State officials are providing support for local health districts to help mitigate the spread of COVID-19 through grants that can be used for COVID-19 testing, contact tracing, community outreach and more.
Gov. Ned Lamont said the state has approved the first 21 local health districts and departments that will receive a portion of $20 million in funding the state was allocated as part of the U.S. Centers for Disease Control and Prevention Epidemiology and Laboratory Capacity Cooperative Agreement.
The funds will be distributed to each local health district and department over the course of three years:
- Year one: May 19, 2020 to May 17, 2021
- Year two: May 18, 2021 to May 17, 2022
- Year three: May 18, 2022 to Nov. 17, 2022
All of Connecticut’s 65 local health districts and departments will receive a portion of the $20 million -- based on per-capita and poverty levels for each jurisdiction, according to the governor's office. The first 21 health districts that have been approved include:
- Bridgeport – Year one: $510,243; Total: $1,275,606
- Brookfield – Year one: $26,348; Total: $65,870
- Cromwell – Year one: $22,513; Total: $56,283
- Durham – Year one: $11,786; Total: $29,466
- East Hartford – Year one: $136,449; Total: $341,123
- Eastern Highlands Health District – Year one: $153,795; Total: $384,489
- Glastonbury – Year one: $53,815; Total: $134,538
- Guilford – Year one: $34,550; Total: $86,376
- Ledge Light Health District – Year one: $344,683; Total: $861,707
- Manchester – Year one: $127,278; Total: $318,196
- Meriden – Year one: $145,939; Total: $364,847
- New Britain – Year one: $258,350; Total: $645,876
- New Canaan – Year one: $29,530; Total: $73,825
- Orange – Year one: $21,059; Total: $52,647
- Pomperaug Health District – Year one: $70,176; Total: $175,441
- Ridgefield – Year one: $33,326; Total: $83,314
- Somers – Year one: $14,483; Total: $36,208
- Uncas Health District – Year one: $223,845; Total: $559,611
- Waterbury – Year one: $403,187; Total: $1,007,967
- West Hartford-Bloomfield Health District – Year one: $162,458; Total: $406,145
- Windsor – Year one: $42,486; Total: $106,214
Health District Reacts to Funding
Over the next two and a half years, Manchester will receive over $318,000 in grant money. In year one, Manchester will receive $127. It's money they say it will spend creatively.
Manchester Health Director Jeffrey Catlett says it will hire up to four people: two contact tracers, a public health nurse and a health equity coordinator to address health disparities and inequalities in the community.
“A few months back, the town declared racism a public health crisis and we felt we really needed to address that head on,” said Catlett.
In addition, contact tracing will become a full-time position in town. Catlett says one positive case could generate 20 contacts. Previously, Manchester was using volunteers to track this in what is a time-consuming process.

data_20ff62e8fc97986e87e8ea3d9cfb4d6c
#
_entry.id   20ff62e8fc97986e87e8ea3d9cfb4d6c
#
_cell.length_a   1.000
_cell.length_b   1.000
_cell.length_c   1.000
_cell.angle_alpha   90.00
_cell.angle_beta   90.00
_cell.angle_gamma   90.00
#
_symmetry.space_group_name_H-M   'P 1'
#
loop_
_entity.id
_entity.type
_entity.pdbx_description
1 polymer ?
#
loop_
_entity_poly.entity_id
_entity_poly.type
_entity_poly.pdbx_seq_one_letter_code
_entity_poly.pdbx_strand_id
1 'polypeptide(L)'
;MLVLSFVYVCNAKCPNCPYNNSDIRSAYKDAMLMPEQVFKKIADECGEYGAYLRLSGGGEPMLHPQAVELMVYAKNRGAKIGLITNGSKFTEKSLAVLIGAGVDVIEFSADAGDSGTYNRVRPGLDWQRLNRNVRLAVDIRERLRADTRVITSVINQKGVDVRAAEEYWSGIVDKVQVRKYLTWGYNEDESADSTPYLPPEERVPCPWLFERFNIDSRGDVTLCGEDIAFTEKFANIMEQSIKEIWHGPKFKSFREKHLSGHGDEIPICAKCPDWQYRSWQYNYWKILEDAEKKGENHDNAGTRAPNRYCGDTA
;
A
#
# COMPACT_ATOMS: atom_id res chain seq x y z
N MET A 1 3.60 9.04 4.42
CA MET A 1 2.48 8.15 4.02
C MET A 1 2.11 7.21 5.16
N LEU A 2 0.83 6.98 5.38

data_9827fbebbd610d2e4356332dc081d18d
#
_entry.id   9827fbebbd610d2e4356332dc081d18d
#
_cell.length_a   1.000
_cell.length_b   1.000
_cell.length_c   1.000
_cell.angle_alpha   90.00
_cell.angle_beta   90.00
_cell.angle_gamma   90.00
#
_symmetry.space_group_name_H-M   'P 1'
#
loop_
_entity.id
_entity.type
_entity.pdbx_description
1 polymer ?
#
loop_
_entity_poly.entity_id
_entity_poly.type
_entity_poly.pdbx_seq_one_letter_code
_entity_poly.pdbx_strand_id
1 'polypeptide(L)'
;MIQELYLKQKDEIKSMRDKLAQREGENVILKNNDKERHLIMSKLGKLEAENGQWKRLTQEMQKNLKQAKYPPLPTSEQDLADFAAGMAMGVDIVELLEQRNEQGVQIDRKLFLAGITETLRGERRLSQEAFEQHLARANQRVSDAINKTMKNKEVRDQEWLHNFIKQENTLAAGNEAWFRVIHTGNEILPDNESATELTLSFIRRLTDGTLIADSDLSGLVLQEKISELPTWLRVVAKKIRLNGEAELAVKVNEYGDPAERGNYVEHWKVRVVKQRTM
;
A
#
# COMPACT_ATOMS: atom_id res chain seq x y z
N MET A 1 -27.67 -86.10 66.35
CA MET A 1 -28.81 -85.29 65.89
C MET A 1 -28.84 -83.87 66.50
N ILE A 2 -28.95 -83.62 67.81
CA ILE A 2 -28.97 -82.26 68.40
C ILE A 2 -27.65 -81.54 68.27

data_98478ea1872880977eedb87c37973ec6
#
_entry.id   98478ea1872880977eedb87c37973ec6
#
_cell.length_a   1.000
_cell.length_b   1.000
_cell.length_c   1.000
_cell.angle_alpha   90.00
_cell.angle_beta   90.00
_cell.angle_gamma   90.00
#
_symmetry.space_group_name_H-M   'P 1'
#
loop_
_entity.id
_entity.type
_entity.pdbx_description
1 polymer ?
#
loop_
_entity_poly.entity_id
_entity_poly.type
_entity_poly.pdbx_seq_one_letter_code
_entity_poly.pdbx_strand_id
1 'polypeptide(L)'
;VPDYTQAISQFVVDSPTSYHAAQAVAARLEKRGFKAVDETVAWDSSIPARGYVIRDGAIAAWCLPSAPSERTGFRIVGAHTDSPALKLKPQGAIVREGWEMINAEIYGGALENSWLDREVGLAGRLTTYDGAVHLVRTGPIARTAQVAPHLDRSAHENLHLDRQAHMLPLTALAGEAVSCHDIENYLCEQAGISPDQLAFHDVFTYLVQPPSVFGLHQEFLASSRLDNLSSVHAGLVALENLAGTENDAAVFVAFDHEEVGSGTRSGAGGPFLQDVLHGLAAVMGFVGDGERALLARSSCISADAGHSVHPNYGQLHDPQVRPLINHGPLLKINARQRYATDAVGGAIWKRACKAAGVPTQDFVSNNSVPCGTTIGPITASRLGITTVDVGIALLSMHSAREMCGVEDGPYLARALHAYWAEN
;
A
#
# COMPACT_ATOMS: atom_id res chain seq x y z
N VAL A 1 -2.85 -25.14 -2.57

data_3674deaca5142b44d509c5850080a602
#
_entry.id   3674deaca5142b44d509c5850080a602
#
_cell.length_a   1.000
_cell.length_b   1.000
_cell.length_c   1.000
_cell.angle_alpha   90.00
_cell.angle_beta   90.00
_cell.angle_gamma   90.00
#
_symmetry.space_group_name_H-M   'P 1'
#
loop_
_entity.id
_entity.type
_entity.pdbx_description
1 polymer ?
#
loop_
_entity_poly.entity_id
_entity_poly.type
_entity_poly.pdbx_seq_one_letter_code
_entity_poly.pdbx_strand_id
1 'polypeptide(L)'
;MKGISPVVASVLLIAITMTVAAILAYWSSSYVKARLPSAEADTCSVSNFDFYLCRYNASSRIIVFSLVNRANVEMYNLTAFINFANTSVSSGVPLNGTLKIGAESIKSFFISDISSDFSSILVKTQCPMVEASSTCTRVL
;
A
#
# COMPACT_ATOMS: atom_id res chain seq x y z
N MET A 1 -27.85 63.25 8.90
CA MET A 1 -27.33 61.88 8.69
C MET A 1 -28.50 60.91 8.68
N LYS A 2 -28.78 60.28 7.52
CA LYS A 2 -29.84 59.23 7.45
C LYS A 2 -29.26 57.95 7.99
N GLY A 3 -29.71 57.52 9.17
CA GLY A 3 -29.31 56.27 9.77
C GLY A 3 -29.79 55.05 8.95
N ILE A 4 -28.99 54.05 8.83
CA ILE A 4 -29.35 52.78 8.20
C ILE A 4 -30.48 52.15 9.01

“I think that’s needed because contact tracing is the labor intensive work that really pays off in the long run,” said Manchester resident Paul McNamara.
State Rep. Jason Rojas represents Manchester. He is also the COVID-19 coordinator at Trinity College where he says they have 10 contact tracers, far more than Manchester.
“To know that the city of Manchester has one, two, trying to get to three or four speaks volumes to the need,” said Rojas.
Manchester says more money will also allow for increased community testing. Residents approve.
“It makes me think we are taking this thing serious,” said Nancy Mateo. “This is nothing to play about.”
COVID-19 Metrics Trending Up
The announcement comes a day after the state's COVID-19 positivity rate increased to 3 percent for the first time since June, meaning 3 percent of the COVID-19 tests done in the state were coming back positive.
State officials said the spread has been coming from small social gatherings.
More Coverage of Coronavirus
The state was a COVID-19 hot spot early in the pandemic and the governor issued several executive orders that closed many businesses in an effort to get the pandemic under control. The state is now in the third stage of reopening.
Lamont was at Charter Oak Park Pavilion in Manchester for a news conference at 11:30 a.m. and he was joined by Gifford as well as other state and local officials.
The governor's office said the deadline to apply for funding was Oct. 16, but any health district that hasn’t applied is encouraged to reach out to the Connecticut Department of Public Health and file their application as soon as possible. Inquiries should be directed to LHDELCinbox@ct.gov